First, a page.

The Mason City Globe-Gazette from Mason City, Iowa on May 3, 1934 · Page 19
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May 3, 1934

The Mason City Globe-Gazette from Mason City, Iowa · Page 19

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Mason City, Iowa
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Thursday, May 3, 1934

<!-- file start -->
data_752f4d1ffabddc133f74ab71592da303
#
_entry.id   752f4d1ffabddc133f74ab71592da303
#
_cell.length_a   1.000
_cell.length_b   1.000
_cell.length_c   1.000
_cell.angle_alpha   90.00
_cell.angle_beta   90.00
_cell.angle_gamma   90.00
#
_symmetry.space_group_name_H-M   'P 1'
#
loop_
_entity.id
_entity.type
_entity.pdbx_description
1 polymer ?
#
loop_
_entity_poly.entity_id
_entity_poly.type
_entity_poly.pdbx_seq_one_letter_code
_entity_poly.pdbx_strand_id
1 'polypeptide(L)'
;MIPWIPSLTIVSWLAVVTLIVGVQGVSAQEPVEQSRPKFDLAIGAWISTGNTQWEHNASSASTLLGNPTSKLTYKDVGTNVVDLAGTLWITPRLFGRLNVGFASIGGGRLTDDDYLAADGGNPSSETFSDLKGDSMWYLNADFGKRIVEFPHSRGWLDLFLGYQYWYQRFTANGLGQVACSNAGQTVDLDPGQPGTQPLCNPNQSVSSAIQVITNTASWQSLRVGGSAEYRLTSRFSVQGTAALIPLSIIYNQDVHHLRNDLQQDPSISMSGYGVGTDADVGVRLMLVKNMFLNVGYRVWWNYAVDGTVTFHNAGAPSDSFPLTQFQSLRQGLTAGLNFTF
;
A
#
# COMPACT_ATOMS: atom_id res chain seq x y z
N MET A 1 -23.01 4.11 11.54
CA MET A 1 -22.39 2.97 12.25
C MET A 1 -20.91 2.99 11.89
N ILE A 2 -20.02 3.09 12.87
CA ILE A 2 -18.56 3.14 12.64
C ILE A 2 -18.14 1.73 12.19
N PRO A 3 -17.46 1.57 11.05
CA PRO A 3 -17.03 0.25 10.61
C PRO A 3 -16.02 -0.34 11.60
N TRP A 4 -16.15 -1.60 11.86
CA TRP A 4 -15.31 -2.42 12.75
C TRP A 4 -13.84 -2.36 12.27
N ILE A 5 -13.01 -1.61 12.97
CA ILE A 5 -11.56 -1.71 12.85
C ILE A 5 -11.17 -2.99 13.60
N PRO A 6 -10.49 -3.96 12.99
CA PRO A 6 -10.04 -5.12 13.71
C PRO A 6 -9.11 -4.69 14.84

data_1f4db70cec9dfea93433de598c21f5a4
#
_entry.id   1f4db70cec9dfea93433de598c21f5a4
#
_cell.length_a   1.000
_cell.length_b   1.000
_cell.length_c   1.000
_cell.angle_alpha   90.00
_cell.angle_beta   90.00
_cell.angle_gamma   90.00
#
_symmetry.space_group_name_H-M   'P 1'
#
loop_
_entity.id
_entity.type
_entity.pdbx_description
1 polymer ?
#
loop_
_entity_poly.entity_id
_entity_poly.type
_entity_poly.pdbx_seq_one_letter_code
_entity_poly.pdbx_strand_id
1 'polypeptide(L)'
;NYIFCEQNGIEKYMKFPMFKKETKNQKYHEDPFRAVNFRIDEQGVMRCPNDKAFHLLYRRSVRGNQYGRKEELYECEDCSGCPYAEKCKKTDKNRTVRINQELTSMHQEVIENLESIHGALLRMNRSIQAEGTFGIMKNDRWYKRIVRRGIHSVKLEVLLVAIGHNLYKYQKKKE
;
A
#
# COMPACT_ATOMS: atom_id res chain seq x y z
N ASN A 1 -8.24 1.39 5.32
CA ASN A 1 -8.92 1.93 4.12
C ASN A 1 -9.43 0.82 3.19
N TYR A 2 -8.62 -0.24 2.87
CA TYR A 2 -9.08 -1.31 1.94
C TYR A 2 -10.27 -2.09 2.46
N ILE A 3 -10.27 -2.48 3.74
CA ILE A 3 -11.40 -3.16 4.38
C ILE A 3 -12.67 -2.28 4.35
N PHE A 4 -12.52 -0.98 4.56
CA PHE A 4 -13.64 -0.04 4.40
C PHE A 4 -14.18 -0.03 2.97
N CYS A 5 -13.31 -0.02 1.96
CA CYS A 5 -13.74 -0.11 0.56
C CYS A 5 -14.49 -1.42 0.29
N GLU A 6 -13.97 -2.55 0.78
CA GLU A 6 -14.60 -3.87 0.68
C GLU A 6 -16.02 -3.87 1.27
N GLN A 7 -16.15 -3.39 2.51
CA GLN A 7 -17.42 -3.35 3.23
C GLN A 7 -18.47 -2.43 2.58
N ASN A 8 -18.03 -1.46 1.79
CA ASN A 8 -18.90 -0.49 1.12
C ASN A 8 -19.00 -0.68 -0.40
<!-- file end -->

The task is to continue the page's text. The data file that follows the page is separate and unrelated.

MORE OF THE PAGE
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MAY 3 1934 MASON CITY GLOBE-GAZETTE Spanish Conquerors Found Guatemala Awaiting Them Antigua Flourished as' Great City for 230 Years. EDITOR'S NOTE: This is the second of a series of three articles written by Mr. and Mr». A. L. Rule about their recent tour to Guatemala. It tells of the Spanish conquest and the destructive work ol the volcanoes. By ME. AND MRS. A. L. RULE In the year 1851 rumors began to reach the natives of Guatemala that an army of white faced warriors had come from an unknown land across the sea and were to the north of them. Thus, when'Cortez in 1523 dispatched De Alvarado from Mexico to conquer the country to the south, it was no great surprise to the natives. After some briel struggles, Alvarado readily pacifiec .the country that is now known as Guatemala, anil on July 20, 1524, he established the first Spanish citj which wag first called "The City of Our Lord Santiago," or, "Santiago de los Caballeros." I Rising- out of the high plateau - upon which the present city of Gua ~ temala is- located, but about 30 miles I west thereof, are two volcanoes · reacin* a height of about 13,00( · feet, with fertile valley between "them. The one, Agua, to the eas' ·'· and Fuego -to the northwest. Th ' valley between is pleasant, wit springs and streams trickling from · the slopes of the two volcanoes -and here the new city was built, in " t h e valley called Almolonga, mean . ing "The place of gushing water. v In September, 1541, torrentia rains began to fall and on Sept. 8 : " violent thunderstorm continue · without cessation for two days About midnight of Sept. 10 ar ! earthquake shook the city and the .-·a huge wall of water poured dow . - the side of the volcano, Agua, car I "Tying everything in its wake an the city was destroyed and man lives lost. Went Two Miles Away. The question then arose as to · · J. IIG uuconw** I..*---.- -[.whether the city should be rebuilt 1 in the Valley of Almolonga, or should a safer spot be sought, with .the result that a site about two miles distant was selected. There the new capital of Guatemala (which at that time consisted of -all of the present Central America he people fled in terror and again he capital was moved a distance f about 30 miles and the present Juatemala city was established. Loss Was $40,000,000. The loss at Antigua by the fury r Agua was estimated at an actual financial loss of approximate- y forty millions of pesos, or dol- ars. The larger proportion of this oss being s u s t a i n e d by the churches, the monasteries and the convents. The city was practically abandoned and what was formerlj a city of 200,000 inhabitants is now only a small town with mostly In dians occupying the ruins of the former grandeur. The costly cathe-! drals, monasteries and convents are a mass of shapeless ruins, tenanted by Indians and poverty stricken people who now cook, work and live in the ruins of the ancient costly structures of the destroyed city. Let us examine some of the ruins as they now stand after a lapse ot over 160 years. The church of La Merced, situated in the north central part of the city, was built in the year 1760. only 13 years before the destruction and perhaps for this reason it better withstood the onslaught of nature. The massive walls of the edifice covering perhaps in all an area of two city blocks are still standing and in fair condition. The great belfry is still standing although one corner is gone and only one bell remains hanging. The great domes, standing-at its corners, are still'in- tact and the church is in use by the natives. In the small park in front of the church, stands a magnificent fountain which is intact. Also in this park stands a marble pillar r--haps 20 feet high surmounted by a marble bust of Fray Bartolorne De Las Casas, whose father was a shipmate of Christopher Columbus. Fray Bartolome immigrated to the new world, and failing to become a priest, became a monk and spent his life for the protection and the betterment of the native Indians, who had suffered so grevious- ly under the Spanish rule. He did uch to establish peace between the icians and the Spaniards, his ser- ces being especially valuable to he crown. This bust was erected nd still stands as a memorial to im with the Crown given title. Protector of the Indians." In Shape of Cross. Far at the other side of the city uost in the front dooryard rising to a height of over 13,000 feet are ·he three wonderful volcanoes, almost touching each other, Agua, Fuego and Acatenaugo- The elevation at this point is about 5,100 feet above sea level with a distance of about 230 miles to the Carribean Sea and a distance of less than 50 miles to the Pacific ocean, arid still you are within a few hours ride of the extreme heat of the tropics and the lowlands, or into the cold air of the frost area higher up in the mountains. Officers of Grafton Auxiliary Installed GRAFTON. May a.--The GratUm Legion auxiliary held installation of officers in the bank basement Tuesday afternoon. Those present from out of town were Mrs. E. Kathinka Hanson. Decorah, district comniitteewoman; Mrs. Myrtle Siverling. Northwood, vice commiltoe- wonian, and Mrs. Matt Mullin of Manly, county chairwoman. Mrs. Guviu, president of the Manly auxiliary, acted as sergeant at arms. The new president is Mrs. Gk-ii Bringolf; first vice president. Mrs. Adolph Schultz; second vice president, Mrs. Peter Shram: secretary. Mrs. Clarence Beidermann; trcas- NINETEEN --, ·---- m-cr Mrs. Leo Kirchgattcr; scr- .'cunt at arms. Mrs. George Ruf- frijgc; historian. Vera Macken: chaplain, Mrs. William Hucbncr. Spuldiny, Kngland, will ship G,00(» tons of tulips this season. HURRY HURRY HURRY Palmolive Now on the Air Tune in Every Tuesday 9 P . M . WOC WHO Hear Clara, Lu V Em Super Suds 'Girls Every Morning, 9 WOC WHO 1! except Panama and British Hon , duras) was established in the valley I, .of Panchoy, meaning the Valley of ·the Lake, in the year 1543. This new iltv was called Antigua. For more 200 years Antigua was the olis of the western hemis- the religious center of cul- " education, architectural ad- ceinent aBB business activity I^Durmg'this period 'the city acquired "a. population of more than two hun- .-dred thousand people. - In the center of Antigua was es- "W.blished the plaza, or park. Facing "it on the east side was the cathedral, the construction of which was "started in 1543 and was completed in 1680 having taken 137 years to · build The cathedral was about 320 feet long, 140 feet wide and 69 feet high, lighted by 50 large windows. It covered more than an acre of ground and was attended by thous- .ands at one time and when our few churches were only rude log structures. The entrance was by seven '·*reat doors, the high altar was un der a great dome 70 feet high and 'supported by 16 stone columns .'sheathed in tortoise shell and also -adorned by finely wrough bronze ' medallions. The cathedral was divided into three naves and eight -chapels, two of which are as large as churches. It contained a. large -amount of gold and silver ornaments, statues, paintings and beau tiful stucco decorations. Along the cornices were carved marble statue -of the virgin and the 12 apostles. Built 49 Churches. Antigua during its over 230 years as a city, built 49 churches, eight monasteries, five convents and two large hospitals, also a university the palace of the governor general the Cabildo, or city hall and the royal mint where metal money wa coined under authority of the crown ' of Spain from dies furnished by the crown. At that time what was known a . the kingdom of Guatemala, com -prised all of the present Centra America except Panama and Brit ijsh Honduras and its area coverec approximately 172.135 square miles In tile city of Antigua resided th ! Bishop of Guatemala and the governor general of Guatemala. Her also many of the great character and learned men of the new worl congregated and advanced the sc: cnces and learning. Outstandin lawyers, doctors, and merchant .-adopted Antigua as their home s that for a period covering mor than 230 years, Antigua advance to the position of the principal cit in the western hemisphere. The pro Stress of the church, the monastery the convent and the religious or riers were marked, and kept pac with the civil and financial develop ment of the country. Antigua had prospered from il foundation in 1543 to 1773, but dur ing the early part of this yea Agua again became agitated. Fr quent earth tremors were felt du ing the early months and in Jun the shocks became alarming. The for a period of about 30 days Agu became calm, but on July 29, 177 Agua again broke forth in all he fury Tiles flew- from the roofs 0 the"houses, the bells of the city wei rung as though by unseen hand the domes of the churches cracke I'.nd fell; the roofs of the monastc ics collapsed burying many monk in the debris. Then the final shoe" rn'.i'c severe than the others, d FOR ONE A SENSATIONAL CARLOAD SALE AT THESE LOW PRICES Kety (Romance Alive W I T H A L O V E L Y SKIN, Palmolive's precious blend of olive and palm oils leaves skin gloriously soft, clear and fresh. nd on the southern extremity lereof are the ruins of the San 'rancisco monastery. It was built i the shape of a cross with two entral halls. There were three large omes at least 100 feet in circurm erence and two of these are stand- ng although in a ruined condition. The building: of the monastery cov- rs approximately four blocks of the ity. On the north front are statues f marble and the top is surmount- d by the Coat of Arms of Spain. Although this building is a mass if ruins there are Indians living among the broken walls using as arpenter shops and blacksmith hops the sacred halls where the monks of old once offered their prayers. Over the entrance on the west side is a beautiful statue of he Madonna and in the niches on he church front are 14 statues of saints sculptured in stone. From .he remains of the decorations with- n can be plainly seen that they vere wonderfully beautiful and the ·uined walls were once covered with splendid carvings, old paintings and statues, some of which were inlaid with gold. The construction of this church and monastery was begun soon after the disaster of 1541, but :he work was not completed for more than 00 years. Climbing the narrow stairway to the second story where the roof is destroyed, one may look out over ;he ruins of the entire church and monastery and also from here can 36 seen ruins of the University of San Carlos, which in its day was the greatest seat of learning on the western hemisphere and cumbered among its graduates many notables, joth in the New World and in the Old World. Palace Rehabilitated. On th south side of the plaza is the palace of the captain general, occupying the entire block, which has been rehibilitated and is now occupied as a government building. On the north side of the plaza the Cabildo is now occupied by soldiers and civil officers. Aside from the churches and monasteries which have been heretofore mentioned, we find the' ruins of many other churches, monasteries and convents wherein the destruction is either partial or total. Among these fine edifices are the following of which space will not permit a description: "Convent of Neustra Senora De La Conception;" "Church of San Agustin;" "Jesuit Monostery and College;" "Monastery of Santo Domingo;" "Escuela De Cristo;" "Calle De La Nobleza:" 'Church and Arch of Santa Catarina;" "Church of Calvario;" "Convent of the Capuchinas;" "Alameda de Santa Ros-a;" "Convent of Santa Clara:"' "Alameda de Santa Lucia;" "Church and Convent of Santa Ter;sa;" "Monastery of the Recolec- :ion;" "Santa Rosa;" and many others. Abounds With Flowers. Situated on the northern boundary of the city is a fine small hotel with a large patio abounding with flowers, fountains, trees and interesting features. Here one could spend several weeks in the quiet atmosphere of the ruins of the ancient city visiting the places of interest and wonderment, enjoying the marvels of the architecture and the beauty of many hundred years ago. This is in a climate where the thermometer rarely goes below 60 PALMOLIVE Carville Myron H. Rodemaker Charles City Mrs. Chris Beck C. J. Castle Mrs. Mabel Curtis Diamond Brothers Lee M. Fenholt Rue D. Fenholt Great A. P. Tea Co. A. F. Green Guthart Brothers Ross V. Harvey ( R Mrs. Virginia Helgen Mrs. Annette Kapka Walter Lanz Wm. F. Parker Rabbs Cash Grocery ( R ) Cut-Rate Grocery Mrs. Carl Stoecker George Toepfer Elmer F. Walter E. C. Webster ( R i FLOYD COUNTY Cohvcll Floyd A. F. Brockman Orva E. Thomas ( R l Marble Kock Jos. Erb (IGA) Marble Rock Merc. (R) Smith Cane Nora firings John E. jacobsen Kluvcr Lucas E. S. Love Frank F. Pool Kockford Leo H. Hildrnan Wm. J. Lorenz Mrs. Maude Talbott E J. Trumbull Co. Wm. H. Yerkes (R) liudd Mrs. K. C. Frank ( R l Muller Lohr Blanche V. Simpson ( R i Smith Brothers WINNEBAGO Buffalo Center Dwlght L. Arkwright Est. Bowen Grupp (R) Steinberg Mercantile Co. Thomas A. Wilson ( B r ) Cut Rate Grocery Forest City Lewis Earl Ashland Clauson Hanson (Br) Great A. P. Tea Co. Claude Jones S. W. Linde Frank Ransom Lake Mills Larson Molke Anderson Bangs Walter Bakken COUNTY Swenson Grocery Oulman's John L. Mocn Union Department Store (Bn Lei and Wm. P. Buren (Br) FtoUe Martin J. Erdal Skaff Grocery John Mauss Scarville Severt E. Reiso Mrs. Martin J. Torgeson ( R ) Thompson A. S. Christianson Co. (Br) Chas. C. Peckman Vinje H. E. Hanson MASON CITY Mason City Fruit Co. 32 1st S. E. United Fruit Co. 33 E. State Cut Rate Grocery 30 E. State Sterling Grocery 13 N. Federal Ave. Thompson Dean Co. ( R 121 N. Federal Ave. Stop and Shop Food Mkt. (IGA I 127 N. Federal Ave. Barrett Eros. (R) 20 2nd N. E. Central Food Market 111 2nd N. E. Great A. P. Tea Co. Stores Piggly-Wiggly 12-14 First St. N. W. Horseshoe Grocery (R) 219 N. Federal North -Federal Fruit .. .223 N. Federal Shapiro Grocery (R) 523 N. Pennsylvania Berry Grocery 711 Elm Drive Mrs. Helen Ewers 331 9th N. E. BucMer Bishop 1333 N. Federal Ave. Suddarth Grocery 1337 N. Federal Ave. Carl Grupp Market 1339 N. Federal Ave. Diamond Bros. Marsden Grocery (IGA) 1452 N. Federal Ave. White Grocery 116 15th N. E. Christoff Grocery 1626 N. Pennsylvania Britven Son 1646 N. Federal Ave. Northwestern Grocery 25th St. N. W. Pallis Grocery 304 16th N. W. Wilson Grocery 1209 N. Jefferson Ave. Lawrence Grocery ( R ) 402 12th N. W. Monroe Grocery 622 N. Monroe Aye. Economy Grocery 422 N. Madison Ave. Brownell Grocery 1111 N. Carolina Ave. Steinblock Grocery 1201 N. Rhode Island Ave. Willson Grocery (R) 405 3rd N. E. Garfin Grocery 423 3rd N. E. J. R. Bullis 646 3rd N. E. DEALERS Hawkins Grocery 1003 E. Slate Munsinger Grocery 932 E. State Schwab Grocery 606 E. State. Govig Grocery 516 S. Carolina Ave. Hull Grocery 703 S. Carolina Ave. Curtis Grocery 513 Gth S. E. Kitto Grocery (P^l 402 7th S. E. Sterling Grocery No. 2 S12 S. Pennsylvania Ave. Dillon Grocery S19 S. Federal Ave. Barger Grocery ' 907 S. Federal Ave. Shannon Grocery 1617 S. Federal Ave. Haddy Grocery 2011 S. Federal Ave. Flanip Grocery 2025 S. Federal Ave. Ell Grocery 2324 S. Federal Ave. Schultz Grocery 141 27th S. W. James Grocery 2424 S. Jefferson Stebbins Grocery 402 24th S. W. Roosevelt Grocery 110 15th S. E. Snyder's Food Store 618 S. Federal Ave. Noser's Sel-Rite Grocery 516 S. Federal Mitchell Grocery (R)" J22 6th S. W. Morris Grocery 221 6th S. W. Evia Grocery 504 6th S. W. Atlas Grocery 529 6th S. W. Chicago Grocery ( R l 026 S. Jackson Ave. Kirchoff Grocery 817 S. Jackson Ave. Hamilton Grocery 720 S. Van Buren Ave. Forest Park Grocery 3007 4th S. W. McEIdoon Grocery 430 1st S. W. Fifhcr Co. 2 S. Monroe Ave, Diehl Grocery 105 S. Monroe Ave. Johnson White 207 2nd S. VV. Glanville Grocery 10 S. Federal Ave. MITCHELL Bailey Jennie E. Frisbie Carpenter Albert E. Peterson Alfred Stchn Little Cedar Ross Decker Victor Lindstror.i James R. Lonie Mclntire A. G. Olt Son ( R i Merosi Nicholas Peterson Meyer Hulbert Adams Mitchell John A. Klinger Elbcrt W. Trout Sons New Haven Helfter Carroll (R.i Orchard Evans Brothers Carl Larson OSHffO Henry S. Annis Diamond Bros. COUNTY E. J. Gilles Great A. P. Tea Co. Little Gem Grocery (R) Sam Melson B. E. Peterson Son Stop-Save Grocery Co. L. W. Williams Corner Grocery Otranto Station Arthur W. Buehrer ( R l Bicevillc Charles E. Adams Lcvi Hansen Thomas Hughes, Jr. John P. Servoss Samuel L. Willner Saint Ansgar Hugo F. Bublitz Groth Brothers (Br) Hans K. Hanson (R) Walk's Grocery Stacyvillo City Drug Grocery ( R i Jos. Falk Herman H. Stehn Toctorvillii Fred H. Brueggcman t.r.i Burchinol Ernest B. Nelson Cartersvllle Harry G. Cahalan Clear Lake CEKKO GOKDO COUNTY South Side Grocery Family Store Great"A. P. Tea Co. Oluf T. Hansen Co. Leonard L. Mathers »^^^ D NEW 5 LB. PACKAGE Their instant "sud» make these pure soap chips the all- purpose favorite in millions of homes. 5 IBS. 29 Earl Lewis Ashland ( B r i C. A. Bcckner ( I G A ) Forrest E. Bruce E. E. Eutz Chas. Eliason Sondrol Company (U) Lyle G. Stunkard Dougherty Kolberg McAloon Son J. Mullen Sons Bolilll L. W. Birdsail ( R i Fertile Andrew A. Elthon Sheimo Jones ( R i Grafton Christians Brothers Herman A. Walk Hanlontoivn Kaasa Brothers Jacob M. Knutsen (Br) Joice Mrs. Charles Abraham Bang Gordon (R) Ivensett J. J. Boyelt (R) Ann Knutson WOKTH COUNTY Manly Enabanit Wilki; Joe O. Folic Wilbur B. Knowlcs Jacob Kraus Joseph Macku ( R ) Northwood J. J. Amen Wm. 0. Ebcrt J. E. Larson ( R i Nack's Cash Grocery F. W. Schmidt Son Urdahl Void ( R ) Silver Lake A. G. Reyersou Tenold Henry E. Tenold degrees nor rises above SO degrees, . whore flowers are profuse and the | Britt John A. Bailey H. R. Brooks (En Oscar S. Edgrcn Chester P. Lewis Wallen Son lassacson Store Corvrith Joe Kouba ( R l Quality Store, Inc. Crystal Lake Lars A. Nelson D. F. Willis Denhurt Farmers Cash Store Duncan Frank Falada Frank Nernctz Garner Lewis Earl Ashland Charles Park Carl O. Roc (IGA I Charles H. Schisscl Charles J. Schneider John Sobers HANCOCK COUNTY Goudrll Leo A. Ahrenkiel Cashman Store Skinner Grocery Hayficld Mathew M. Edmunilson Wesley F. Mertz K;um\vha John U. Johnson ( E r i T. L. Kinseth ( R ) Miller McNish Ernest H. Nelson Klennm; John N. Day ( B r i George W. Kluckhorn Sons Clarence A. Larsen Walter L. Thada Miller Wm. Van Haaftcn Stilson John H. Gruncwakl Wndon Briardalc Store ( B r i i p. i Walter W, Dirkscn Hcnrv J. Orthel ( R i Radio's 3 famous girls say: Kolhing'll gel you through dishwashing, cleaning 'n washday so speedy and casy-like as Piroved 'Vcre inau unj vu'-*a, " ***·-·.* ---. ^---^ ---*- r so much of the city that [great works of nature abundant. Al-